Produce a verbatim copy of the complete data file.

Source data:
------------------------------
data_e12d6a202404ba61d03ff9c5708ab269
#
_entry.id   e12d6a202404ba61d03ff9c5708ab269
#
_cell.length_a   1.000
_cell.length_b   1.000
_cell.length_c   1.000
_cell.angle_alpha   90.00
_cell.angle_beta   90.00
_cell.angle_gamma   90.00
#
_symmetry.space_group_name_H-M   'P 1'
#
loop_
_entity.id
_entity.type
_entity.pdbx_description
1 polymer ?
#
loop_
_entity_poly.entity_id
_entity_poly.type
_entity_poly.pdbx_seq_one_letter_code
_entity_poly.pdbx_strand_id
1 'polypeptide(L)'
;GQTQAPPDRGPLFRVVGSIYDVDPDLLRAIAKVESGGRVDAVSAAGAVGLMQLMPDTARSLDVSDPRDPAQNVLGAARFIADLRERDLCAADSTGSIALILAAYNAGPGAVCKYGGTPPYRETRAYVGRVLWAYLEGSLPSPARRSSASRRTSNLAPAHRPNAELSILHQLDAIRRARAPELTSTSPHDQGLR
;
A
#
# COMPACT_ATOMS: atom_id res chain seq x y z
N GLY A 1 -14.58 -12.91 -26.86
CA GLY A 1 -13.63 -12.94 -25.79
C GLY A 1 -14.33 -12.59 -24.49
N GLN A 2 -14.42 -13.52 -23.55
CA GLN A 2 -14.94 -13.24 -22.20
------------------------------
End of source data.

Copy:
data_e12d6a202404ba61d03ff9c5708ab269
#
_entry.id   e12d6a202404ba61d03ff9c5708ab269
#
_cell.length_a   1.000
_cell.length_b   1.000
_cell.length_c   1.000
_cell.angle_alpha   90.00
_cell.angle_beta   90.00
_cell.angle_gamma   90.00
#
_symmetry.space_group_name_H-M   'P 1'
#
loop_
_entity.id
_entity.type
_entity.pdbx_description
1 polymer ?
#
loop_
_entity_poly.entity_id
_entity_poly.type
_entity_poly.pdbx_seq_one_letter_code
_entity_poly.pdbx_strand_id
1 'polypeptide(L)'
;GQTQAPPDRGPLFRVVGSIYDVDPDLLRAIAKVESGGRVDAVSAAGAVGLMQLMPDTARSLDVSDPRDPAQNVLGAARFIADLRERDLCAADSTGSIALILAAYNAGPGAVCKYGGTPPYRETRAYVGRVLWAYLEGSLPSPARRSSASRRTSNLAPAHRPNAELSILHQLDAIRRARAPELTSTSPHDQGLR
;
A
#
# COMPACT_ATOMS: atom_id res chain seq x y z
N GLY A 1 -14.58 -12.91 -26.86
CA GLY A 1 -13.63 -12.94 -25.79
C GLY A 1 -14.33 -12.59 -24.49
N GLN A 2 -14.42 -13.52 -23.55
CA GLN A 2 -14.94 -13.24 -22.20